Escopeta Oil Co. will not be held hostage by the owners of a jack-up rig aimed at doing exploration drilling in Cook Inlet, according to a company spokesperson.
“Escopeta has been approached by other companies with jack-up rigs,” said Steve Sutherlin, an Anchorage-based adviser for Escopeta.
The Texas independent is involved in a contract dispute with the Abbot Group, the English oil services company that owns the Songa Tellus jack-up rig, which Escopeta had hoped to use in the inlet as early as next month.
Initially, Escopeta contracted with the Songa Drilling Co. to bring its Songa Tellus rig to Cook Inlet to conduct exploration drilling in Escopeta’s Kitchen offshore prospect, believed to contain huge amounts of natural gas.
Escopeta made national headline news five years ago with estimates of 12 trillion cubic feet of natural gas and 1.35 billion barrels of oil at its Kitchen and East Kitchen prospects.
Earlier this year, Songa Drilling was sold to the Abbot Group, and according to Escopeta President Danny Davis, Abbot now wants more money for leasing the drilling rig than Escopeta agreed to in its Songa contract.
“Abbot wanted more money, but they can’t change the contract now. We had a deal,” Davis said.
Under terms of the agreement, Songa was to have its Tellus rig refurbished at Port Arthur, Texas, and have it reconfigured for working in Cook Inlet.
Escopeta arranged to have the Songa Tellus picked up by heavy lift vessel Tai An Kou in June for delivery around the Cape of Good Hope and on up to Alaska.
Sutherlin explained that the rig would go around the tip of Africa rather than South America because Southern Hemisphere winter waters are considered less risky on that route by company insurers.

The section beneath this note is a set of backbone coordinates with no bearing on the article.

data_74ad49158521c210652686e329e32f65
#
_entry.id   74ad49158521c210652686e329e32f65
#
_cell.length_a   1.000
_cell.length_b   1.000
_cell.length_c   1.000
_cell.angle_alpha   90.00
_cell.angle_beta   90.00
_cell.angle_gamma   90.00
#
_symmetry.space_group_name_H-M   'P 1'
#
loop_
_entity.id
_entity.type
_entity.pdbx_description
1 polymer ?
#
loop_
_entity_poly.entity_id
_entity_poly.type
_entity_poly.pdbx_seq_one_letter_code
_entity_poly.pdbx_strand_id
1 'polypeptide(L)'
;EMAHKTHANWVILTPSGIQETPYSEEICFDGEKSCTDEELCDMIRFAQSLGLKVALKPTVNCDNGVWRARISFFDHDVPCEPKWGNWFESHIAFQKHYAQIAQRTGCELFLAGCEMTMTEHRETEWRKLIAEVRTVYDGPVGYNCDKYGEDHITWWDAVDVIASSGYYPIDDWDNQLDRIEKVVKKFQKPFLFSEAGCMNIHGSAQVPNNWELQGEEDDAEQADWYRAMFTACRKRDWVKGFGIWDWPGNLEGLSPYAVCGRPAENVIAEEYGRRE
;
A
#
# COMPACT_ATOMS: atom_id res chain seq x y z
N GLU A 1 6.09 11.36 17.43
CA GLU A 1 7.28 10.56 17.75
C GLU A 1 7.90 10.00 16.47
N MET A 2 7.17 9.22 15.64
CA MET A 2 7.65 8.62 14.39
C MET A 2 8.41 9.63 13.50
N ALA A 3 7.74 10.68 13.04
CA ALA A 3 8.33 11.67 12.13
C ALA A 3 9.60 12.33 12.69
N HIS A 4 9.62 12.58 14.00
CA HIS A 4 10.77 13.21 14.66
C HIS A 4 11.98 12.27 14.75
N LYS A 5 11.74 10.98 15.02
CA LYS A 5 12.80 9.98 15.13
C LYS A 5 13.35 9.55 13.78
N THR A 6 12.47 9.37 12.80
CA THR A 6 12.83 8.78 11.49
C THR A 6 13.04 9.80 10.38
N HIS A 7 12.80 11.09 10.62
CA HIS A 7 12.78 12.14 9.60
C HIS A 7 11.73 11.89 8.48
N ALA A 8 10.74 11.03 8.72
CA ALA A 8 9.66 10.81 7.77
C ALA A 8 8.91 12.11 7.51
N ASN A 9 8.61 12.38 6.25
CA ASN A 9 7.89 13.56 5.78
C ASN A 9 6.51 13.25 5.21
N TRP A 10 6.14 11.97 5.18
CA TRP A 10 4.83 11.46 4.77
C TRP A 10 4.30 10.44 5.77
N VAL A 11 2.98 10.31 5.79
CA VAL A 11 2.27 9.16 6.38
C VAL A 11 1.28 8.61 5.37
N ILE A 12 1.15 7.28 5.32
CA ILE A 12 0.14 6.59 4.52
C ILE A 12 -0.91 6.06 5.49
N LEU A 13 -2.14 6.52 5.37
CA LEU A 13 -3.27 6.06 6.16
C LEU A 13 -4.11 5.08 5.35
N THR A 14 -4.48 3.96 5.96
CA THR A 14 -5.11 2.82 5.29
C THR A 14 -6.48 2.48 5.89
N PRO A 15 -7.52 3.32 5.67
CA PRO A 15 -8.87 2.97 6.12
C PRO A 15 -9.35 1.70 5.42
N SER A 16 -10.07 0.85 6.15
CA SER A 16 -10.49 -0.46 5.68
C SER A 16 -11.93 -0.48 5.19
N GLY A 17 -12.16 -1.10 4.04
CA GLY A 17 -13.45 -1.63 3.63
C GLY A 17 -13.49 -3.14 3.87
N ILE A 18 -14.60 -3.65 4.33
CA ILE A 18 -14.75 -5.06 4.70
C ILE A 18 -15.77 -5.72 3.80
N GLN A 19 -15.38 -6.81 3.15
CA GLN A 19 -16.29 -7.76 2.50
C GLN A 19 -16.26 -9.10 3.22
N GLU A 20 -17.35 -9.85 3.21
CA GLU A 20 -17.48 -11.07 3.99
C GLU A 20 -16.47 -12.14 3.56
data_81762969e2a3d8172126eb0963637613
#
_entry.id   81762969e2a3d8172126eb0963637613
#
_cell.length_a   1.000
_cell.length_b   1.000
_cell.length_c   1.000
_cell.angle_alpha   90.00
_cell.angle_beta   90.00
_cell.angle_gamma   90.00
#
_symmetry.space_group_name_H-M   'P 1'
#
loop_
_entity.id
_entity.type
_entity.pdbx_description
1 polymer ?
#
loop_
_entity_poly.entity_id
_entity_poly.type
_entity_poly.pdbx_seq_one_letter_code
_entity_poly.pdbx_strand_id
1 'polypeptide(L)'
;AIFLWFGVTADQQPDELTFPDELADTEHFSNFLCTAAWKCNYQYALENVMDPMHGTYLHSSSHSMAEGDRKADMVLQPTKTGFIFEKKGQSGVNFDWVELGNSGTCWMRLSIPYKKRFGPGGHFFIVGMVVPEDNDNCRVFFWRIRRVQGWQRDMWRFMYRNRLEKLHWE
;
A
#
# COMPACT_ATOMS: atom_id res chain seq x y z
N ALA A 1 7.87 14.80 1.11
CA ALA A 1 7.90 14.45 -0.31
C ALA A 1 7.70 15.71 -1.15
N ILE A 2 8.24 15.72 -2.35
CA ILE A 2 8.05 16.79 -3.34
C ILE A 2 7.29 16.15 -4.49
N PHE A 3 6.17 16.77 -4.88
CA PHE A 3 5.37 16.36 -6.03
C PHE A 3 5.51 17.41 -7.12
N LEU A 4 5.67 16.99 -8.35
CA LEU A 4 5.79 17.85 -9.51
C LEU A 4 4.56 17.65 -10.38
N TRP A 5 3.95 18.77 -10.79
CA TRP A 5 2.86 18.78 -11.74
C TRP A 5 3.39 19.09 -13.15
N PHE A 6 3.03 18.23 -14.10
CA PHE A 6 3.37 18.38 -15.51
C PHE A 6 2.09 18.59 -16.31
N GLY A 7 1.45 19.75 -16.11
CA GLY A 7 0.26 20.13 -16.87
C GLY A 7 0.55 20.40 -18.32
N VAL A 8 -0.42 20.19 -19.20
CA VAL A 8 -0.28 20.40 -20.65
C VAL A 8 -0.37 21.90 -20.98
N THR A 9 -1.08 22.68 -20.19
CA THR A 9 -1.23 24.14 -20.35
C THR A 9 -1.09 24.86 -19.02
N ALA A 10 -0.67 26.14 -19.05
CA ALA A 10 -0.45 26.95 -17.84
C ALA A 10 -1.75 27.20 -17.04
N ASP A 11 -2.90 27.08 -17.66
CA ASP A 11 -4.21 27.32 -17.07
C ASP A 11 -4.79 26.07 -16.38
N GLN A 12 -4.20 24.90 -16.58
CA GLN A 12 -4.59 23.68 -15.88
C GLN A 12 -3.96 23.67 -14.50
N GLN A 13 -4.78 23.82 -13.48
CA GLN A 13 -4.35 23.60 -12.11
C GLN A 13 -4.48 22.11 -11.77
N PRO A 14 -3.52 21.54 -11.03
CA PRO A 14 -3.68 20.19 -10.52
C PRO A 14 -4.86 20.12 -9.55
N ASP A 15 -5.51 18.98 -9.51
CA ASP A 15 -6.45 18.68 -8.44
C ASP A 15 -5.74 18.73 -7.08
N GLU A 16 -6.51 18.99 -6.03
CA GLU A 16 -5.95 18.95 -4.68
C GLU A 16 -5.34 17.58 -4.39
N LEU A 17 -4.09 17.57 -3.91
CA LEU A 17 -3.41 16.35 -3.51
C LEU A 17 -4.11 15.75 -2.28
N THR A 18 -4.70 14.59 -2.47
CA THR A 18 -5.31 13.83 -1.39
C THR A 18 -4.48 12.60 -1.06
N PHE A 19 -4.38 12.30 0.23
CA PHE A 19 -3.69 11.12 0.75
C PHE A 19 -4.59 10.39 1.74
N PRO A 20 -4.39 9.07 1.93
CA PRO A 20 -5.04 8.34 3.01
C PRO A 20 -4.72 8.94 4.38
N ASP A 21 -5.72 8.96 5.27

“We paid Songa a half million dollars up front and they were supposed to get the rig ready and we were to have the boat there to pick it up,” Davis said.
“It was supposed to be ready June 1, June 15,” he said.
When the Tai An Kou arrived at Port Arthur this summer, the rig, which was being completely refurbished to operate in Cook Inlet, was not ready, Davis said.
In Cook Inlet, drillers are not allowed to discharge process water and other liquids from drilling operations, so Songa Tellus is being equipped to meet the requirement, Sutherlin said.
“Songa Tellus is the right rig for Cook Inlet,” he said.
“Ideally (Abbot and Escopeta) would get things worked out,” Sutherlin said.
In a press release issued Nov. 9, Escopeta said, “The Songa Tellus isn’t the only drilling rig that could do the job, but it’s well matched to the job ... not too big, not too small.”
When asked on Monday what other companies with jack-up rigs contacted Escopeta, Sutherlin said he has “heard the name Rutter and Wilbanks,” and said, “Escopeta has been approached by Rowan Drilling.”
“If Songa doesn’t deliver as agreed under the terms of the contract, Escopeta would go with another drilling company rather than delay the project in Cook Inlet,” Sutherlin said.
Although he said Davis told him the companies’ attorneys are involved in the contract dispute, Sutherlin said, “Hopefully the whole thing would stay out of the Texas court.”
Phil Hermanek can be reached at firstname.lastname@example.org.
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